In order to reverse this situation, the PAH has presented the Spanish Parliament with a Popular Legislative Initiative, signed by more than a million and a half people, which seeks for a change in legislation on evictions. Opposed at first by the majority party in government, the right-wing People\u2019s Party (PP), the Initiative has obtained approval thanks to public pressure on the Spanish Parliament.
Massive demonstrations and pressure campaigns on social networks and through letters to the representatives, following the intervention before a parliamentary committee of the President of the Platform, the Catalan Ada Colau, forced the PP to reconsider the Initiative and allow its acceptance for taking it into consideration in order to promote a law.
Ada Colau\u2019s appearance at the Spanish Parliament obtained wide repercussion in the media for her denouncement of the unequal and unfair current system of evictions. The Catalan spokeswoman was one of the founders of the Platform and has become its main public figure.
The Initiative defends the inclusion of the payment on account in mortgage executions in the current legislation and an immediate freeze on evictions and social rents. Payment on account is an often-used solution to the mortgage problem in other European countries. It consists in the refund of the mortgaged property in order to pay off the debt when its holder cannot afford to pay it.
The document was promoted by several entities in Catalonia such as the General Workers\u2019 Union (UGT), Workers\u2019 Commissions Trade Union (CCOO), Catalan Consumers Association (UCC) or the Catalan Neighbors Associations Confederation (CONFAVC).
The Initiative is now pending debate in the Spanish Parliament in April, but its approval to be turned into a State-wide law is very uncertain because it requires the positive vote of the majority party, which is openly opposed to it. During Ada Colau\u2019s intervention last month, the spokeswoman highlighted that the only political parties which supported the initiative from its very beginning were the Catalan Green Socialist Party (ICV), United Left (IU) and the Left-Wing Catalan Independentist Party (ERC). Later on, the Canarian Coalition (CC) and the Centre-Right Catalan Nationalist Coalition (CiU) also announced their support. The deciding votes will depend on the position of the two largest political parties in Spain, the Spanish Socialist Party (PSOE) and the People\u2019s Party (PP).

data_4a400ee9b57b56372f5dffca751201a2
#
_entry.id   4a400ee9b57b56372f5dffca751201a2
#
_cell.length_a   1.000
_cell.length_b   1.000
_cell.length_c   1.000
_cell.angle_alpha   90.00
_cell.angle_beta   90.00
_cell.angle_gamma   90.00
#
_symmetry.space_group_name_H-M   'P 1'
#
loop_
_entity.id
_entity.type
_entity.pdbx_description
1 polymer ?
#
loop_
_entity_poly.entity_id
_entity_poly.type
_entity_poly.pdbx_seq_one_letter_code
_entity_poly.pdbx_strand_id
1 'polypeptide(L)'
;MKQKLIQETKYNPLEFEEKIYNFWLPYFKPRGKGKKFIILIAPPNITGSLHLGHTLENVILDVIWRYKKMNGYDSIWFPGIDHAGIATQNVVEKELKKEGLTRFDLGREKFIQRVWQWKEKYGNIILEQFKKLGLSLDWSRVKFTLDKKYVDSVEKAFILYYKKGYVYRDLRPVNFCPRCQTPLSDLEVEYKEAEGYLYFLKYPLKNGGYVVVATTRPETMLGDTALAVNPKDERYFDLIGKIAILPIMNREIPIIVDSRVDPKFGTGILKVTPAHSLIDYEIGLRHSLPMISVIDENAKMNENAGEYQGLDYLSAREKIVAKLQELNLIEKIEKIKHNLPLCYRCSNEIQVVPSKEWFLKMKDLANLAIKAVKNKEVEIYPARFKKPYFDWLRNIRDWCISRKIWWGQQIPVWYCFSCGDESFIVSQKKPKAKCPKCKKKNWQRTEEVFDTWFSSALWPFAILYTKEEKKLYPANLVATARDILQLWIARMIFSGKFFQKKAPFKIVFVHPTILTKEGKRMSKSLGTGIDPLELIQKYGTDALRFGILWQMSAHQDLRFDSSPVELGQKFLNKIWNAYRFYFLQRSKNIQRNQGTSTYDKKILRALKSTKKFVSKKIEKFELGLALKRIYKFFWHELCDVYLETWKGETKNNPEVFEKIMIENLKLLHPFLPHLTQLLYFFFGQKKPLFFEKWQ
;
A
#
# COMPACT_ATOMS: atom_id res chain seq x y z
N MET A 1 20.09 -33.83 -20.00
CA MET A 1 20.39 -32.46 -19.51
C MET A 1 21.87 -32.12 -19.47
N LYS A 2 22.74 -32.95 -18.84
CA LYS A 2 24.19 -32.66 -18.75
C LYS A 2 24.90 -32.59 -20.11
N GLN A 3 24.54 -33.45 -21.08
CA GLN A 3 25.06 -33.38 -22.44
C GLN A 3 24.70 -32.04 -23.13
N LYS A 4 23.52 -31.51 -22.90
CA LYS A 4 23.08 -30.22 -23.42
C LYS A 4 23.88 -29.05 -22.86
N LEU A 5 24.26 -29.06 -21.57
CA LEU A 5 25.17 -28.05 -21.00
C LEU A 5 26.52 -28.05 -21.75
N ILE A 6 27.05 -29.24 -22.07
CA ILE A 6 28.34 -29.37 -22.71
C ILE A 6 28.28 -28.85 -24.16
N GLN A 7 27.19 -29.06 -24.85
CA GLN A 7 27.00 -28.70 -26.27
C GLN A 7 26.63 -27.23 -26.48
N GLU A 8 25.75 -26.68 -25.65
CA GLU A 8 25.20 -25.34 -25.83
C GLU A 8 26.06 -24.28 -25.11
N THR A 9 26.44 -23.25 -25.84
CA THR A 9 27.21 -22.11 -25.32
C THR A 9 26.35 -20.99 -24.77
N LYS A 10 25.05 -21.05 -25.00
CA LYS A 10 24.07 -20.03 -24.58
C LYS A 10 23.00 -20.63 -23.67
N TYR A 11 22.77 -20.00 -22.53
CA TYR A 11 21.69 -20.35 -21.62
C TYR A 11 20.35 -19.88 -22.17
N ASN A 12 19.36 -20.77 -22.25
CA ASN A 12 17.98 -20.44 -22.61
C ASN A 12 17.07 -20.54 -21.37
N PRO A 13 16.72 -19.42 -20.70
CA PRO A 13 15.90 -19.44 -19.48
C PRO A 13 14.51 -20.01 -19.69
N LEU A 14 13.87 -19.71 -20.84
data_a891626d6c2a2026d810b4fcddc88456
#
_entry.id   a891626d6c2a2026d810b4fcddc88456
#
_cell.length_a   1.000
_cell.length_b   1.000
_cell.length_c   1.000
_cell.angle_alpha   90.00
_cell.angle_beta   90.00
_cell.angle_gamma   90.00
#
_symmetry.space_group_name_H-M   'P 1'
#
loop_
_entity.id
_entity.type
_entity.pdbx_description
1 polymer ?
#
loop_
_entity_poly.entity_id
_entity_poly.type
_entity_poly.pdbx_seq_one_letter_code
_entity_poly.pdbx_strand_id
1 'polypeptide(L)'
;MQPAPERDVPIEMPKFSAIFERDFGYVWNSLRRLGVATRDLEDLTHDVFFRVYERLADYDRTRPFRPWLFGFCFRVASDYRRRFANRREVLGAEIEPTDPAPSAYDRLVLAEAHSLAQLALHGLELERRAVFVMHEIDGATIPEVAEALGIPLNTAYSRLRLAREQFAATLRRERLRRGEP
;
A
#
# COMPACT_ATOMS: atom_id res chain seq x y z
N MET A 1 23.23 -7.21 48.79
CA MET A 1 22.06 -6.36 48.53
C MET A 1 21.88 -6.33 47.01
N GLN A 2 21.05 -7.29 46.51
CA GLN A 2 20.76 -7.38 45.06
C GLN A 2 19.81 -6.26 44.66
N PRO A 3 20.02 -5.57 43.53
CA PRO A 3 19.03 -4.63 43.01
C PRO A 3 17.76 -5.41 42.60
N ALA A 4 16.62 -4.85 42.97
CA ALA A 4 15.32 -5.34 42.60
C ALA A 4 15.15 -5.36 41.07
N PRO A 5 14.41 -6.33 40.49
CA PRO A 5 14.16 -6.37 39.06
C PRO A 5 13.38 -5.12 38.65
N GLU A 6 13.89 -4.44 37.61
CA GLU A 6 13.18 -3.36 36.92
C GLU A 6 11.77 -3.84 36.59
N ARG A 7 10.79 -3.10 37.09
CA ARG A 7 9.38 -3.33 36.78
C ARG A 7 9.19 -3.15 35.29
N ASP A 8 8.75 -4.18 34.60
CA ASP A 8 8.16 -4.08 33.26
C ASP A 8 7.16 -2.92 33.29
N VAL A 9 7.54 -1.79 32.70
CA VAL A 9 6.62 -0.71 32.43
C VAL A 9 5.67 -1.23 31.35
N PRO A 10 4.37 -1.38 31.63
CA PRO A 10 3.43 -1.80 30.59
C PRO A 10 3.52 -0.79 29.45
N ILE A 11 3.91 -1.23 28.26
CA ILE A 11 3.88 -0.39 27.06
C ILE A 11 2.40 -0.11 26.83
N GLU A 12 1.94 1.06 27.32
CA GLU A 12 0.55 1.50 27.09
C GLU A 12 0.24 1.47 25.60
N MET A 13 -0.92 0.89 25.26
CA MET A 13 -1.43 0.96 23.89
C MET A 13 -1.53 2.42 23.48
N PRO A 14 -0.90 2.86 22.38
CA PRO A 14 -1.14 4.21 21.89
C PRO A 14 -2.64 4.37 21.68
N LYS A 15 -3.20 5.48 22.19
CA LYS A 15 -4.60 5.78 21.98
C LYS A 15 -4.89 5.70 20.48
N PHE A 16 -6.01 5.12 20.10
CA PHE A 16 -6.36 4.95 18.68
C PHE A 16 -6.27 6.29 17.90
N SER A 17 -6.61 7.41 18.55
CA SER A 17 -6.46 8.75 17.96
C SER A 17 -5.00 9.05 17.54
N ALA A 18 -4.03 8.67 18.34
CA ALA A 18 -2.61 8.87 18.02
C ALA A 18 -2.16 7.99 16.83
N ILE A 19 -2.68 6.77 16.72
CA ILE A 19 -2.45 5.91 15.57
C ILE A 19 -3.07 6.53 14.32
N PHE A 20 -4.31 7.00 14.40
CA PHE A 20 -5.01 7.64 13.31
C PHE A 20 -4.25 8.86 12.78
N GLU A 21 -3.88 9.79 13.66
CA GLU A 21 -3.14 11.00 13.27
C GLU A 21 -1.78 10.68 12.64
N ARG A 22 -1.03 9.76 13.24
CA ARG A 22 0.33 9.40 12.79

Debate has been postponed until the Spanish Government receives the verdict from the European Union Court, which is considering the current mortgage legislation. If predictions come true, the verdict will be against the current mortgage law in Spain, and the second step of the campaign will start. This phase consists in a peaceful discredit campaign directed at those representatives who vote no to the Initiative, giving them information on the consequences of their actions and exercising public pressure.
Over 500 evictions per day
November last year, Catalonia had already witnessed almost 15,000 evictions in 2012, becoming the area of Spain with the greatest number of people thrown out of their houses. The number of evictions in the whole of Spain increased by 15% between 2011 and 2012.
The Mortgage Platform has paralysed a total amount of 591 evictions since it started its mobilization campaign in 2009. Last week, the Firemen Association of Valencia announced that it will stop participating in the evictions, following the steps of the Firemen in Galicia, which refused to take part in the eviction of an 80-year old woman last week.
The Hospitalet City Hall, the second most populous city in Catalonia, also approved last month to stop cooperating with the financial entities that execute evictions on its clients. Several other Catalan cities have already agreed to suspend evictions until the modification of the current mortgage law.
Moreover, the Barcelona City Hall recently decided to guarantee social services to those families at risk that are evicted daily in the city. This decision implies that City Hall\u2019 Social Services must be notified in advance of the cases in order to be able to give social attention \u2013 and even a house \u2013 to the families that require so.